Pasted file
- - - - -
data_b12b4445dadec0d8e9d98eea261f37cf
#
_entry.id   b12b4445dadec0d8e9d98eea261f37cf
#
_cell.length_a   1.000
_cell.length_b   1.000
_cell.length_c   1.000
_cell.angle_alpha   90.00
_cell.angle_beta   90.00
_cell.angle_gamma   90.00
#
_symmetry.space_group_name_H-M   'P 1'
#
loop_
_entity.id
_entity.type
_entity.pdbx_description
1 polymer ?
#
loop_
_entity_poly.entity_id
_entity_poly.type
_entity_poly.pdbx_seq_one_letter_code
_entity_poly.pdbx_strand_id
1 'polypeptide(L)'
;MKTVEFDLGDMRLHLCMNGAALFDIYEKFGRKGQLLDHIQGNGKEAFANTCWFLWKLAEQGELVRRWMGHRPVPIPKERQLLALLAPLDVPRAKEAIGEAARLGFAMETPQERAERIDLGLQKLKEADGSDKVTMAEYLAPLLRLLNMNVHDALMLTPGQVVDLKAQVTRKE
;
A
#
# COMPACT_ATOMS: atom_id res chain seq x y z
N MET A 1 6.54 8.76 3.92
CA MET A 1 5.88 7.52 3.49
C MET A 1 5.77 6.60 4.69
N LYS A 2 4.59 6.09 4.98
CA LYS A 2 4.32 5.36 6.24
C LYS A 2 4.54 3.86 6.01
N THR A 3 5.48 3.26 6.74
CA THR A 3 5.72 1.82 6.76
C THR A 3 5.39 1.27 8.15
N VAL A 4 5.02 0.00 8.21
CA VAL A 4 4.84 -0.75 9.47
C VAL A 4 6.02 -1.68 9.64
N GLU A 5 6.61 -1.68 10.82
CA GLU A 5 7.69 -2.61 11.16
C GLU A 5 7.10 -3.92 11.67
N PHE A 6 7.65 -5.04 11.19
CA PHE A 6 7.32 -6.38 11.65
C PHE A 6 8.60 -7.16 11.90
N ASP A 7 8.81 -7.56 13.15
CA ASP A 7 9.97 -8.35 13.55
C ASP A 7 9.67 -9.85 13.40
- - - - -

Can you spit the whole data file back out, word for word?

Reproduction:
data_b12b4445dadec0d8e9d98eea261f37cf
#
_entry.id   b12b4445dadec0d8e9d98eea261f37cf
#
_cell.length_a   1.000
_cell.length_b   1.000
_cell.length_c   1.000
_cell.angle_alpha   90.00
_cell.angle_beta   90.00
_cell.angle_gamma   90.00
#
_symmetry.space_group_name_H-M   'P 1'
#
loop_
_entity.id
_entity.type
_entity.pdbx_description
1 polymer ?
#
loop_
_entity_poly.entity_id
_entity_poly.type
_entity_poly.pdbx_seq_one_letter_code
_entity_poly.pdbx_strand_id
1 'polypeptide(L)'
;MKTVEFDLGDMRLHLCMNGAALFDIYEKFGRKGQLLDHIQGNGKEAFANTCWFLWKLAEQGELVRRWMGHRPVPIPKERQLLALLAPLDVPRAKEAIGEAARLGFAMETPQERAERIDLGLQKLKEADGSDKVTMAEYLAPLLRLLNMNVHDALMLTPGQVVDLKAQVTRKE
;
A
#
# COMPACT_ATOMS: atom_id res chain seq x y z
N MET A 1 6.54 8.76 3.92
CA MET A 1 5.88 7.52 3.49
C MET A 1 5.77 6.60 4.69
N LYS A 2 4.59 6.09 4.98
CA LYS A 2 4.32 5.36 6.24
C LYS A 2 4.54 3.86 6.01
N THR A 3 5.48 3.26 6.74
CA THR A 3 5.72 1.82 6.76
C THR A 3 5.39 1.27 8.15
N VAL A 4 5.02 0.00 8.21
CA VAL A 4 4.84 -0.75 9.47
C VAL A 4 6.02 -1.68 9.64
N GLU A 5 6.61 -1.68 10.82
CA GLU A 5 7.69 -2.61 11.16
C GLU A 5 7.10 -3.92 11.67
N PHE A 6 7.65 -5.04 11.19
CA PHE A 6 7.32 -6.38 11.65
C PHE A 6 8.60 -7.16 11.90
N ASP A 7 8.81 -7.56 13.15
CA ASP A 7 9.97 -8.35 13.55
C ASP A 7 9.67 -9.85 13.40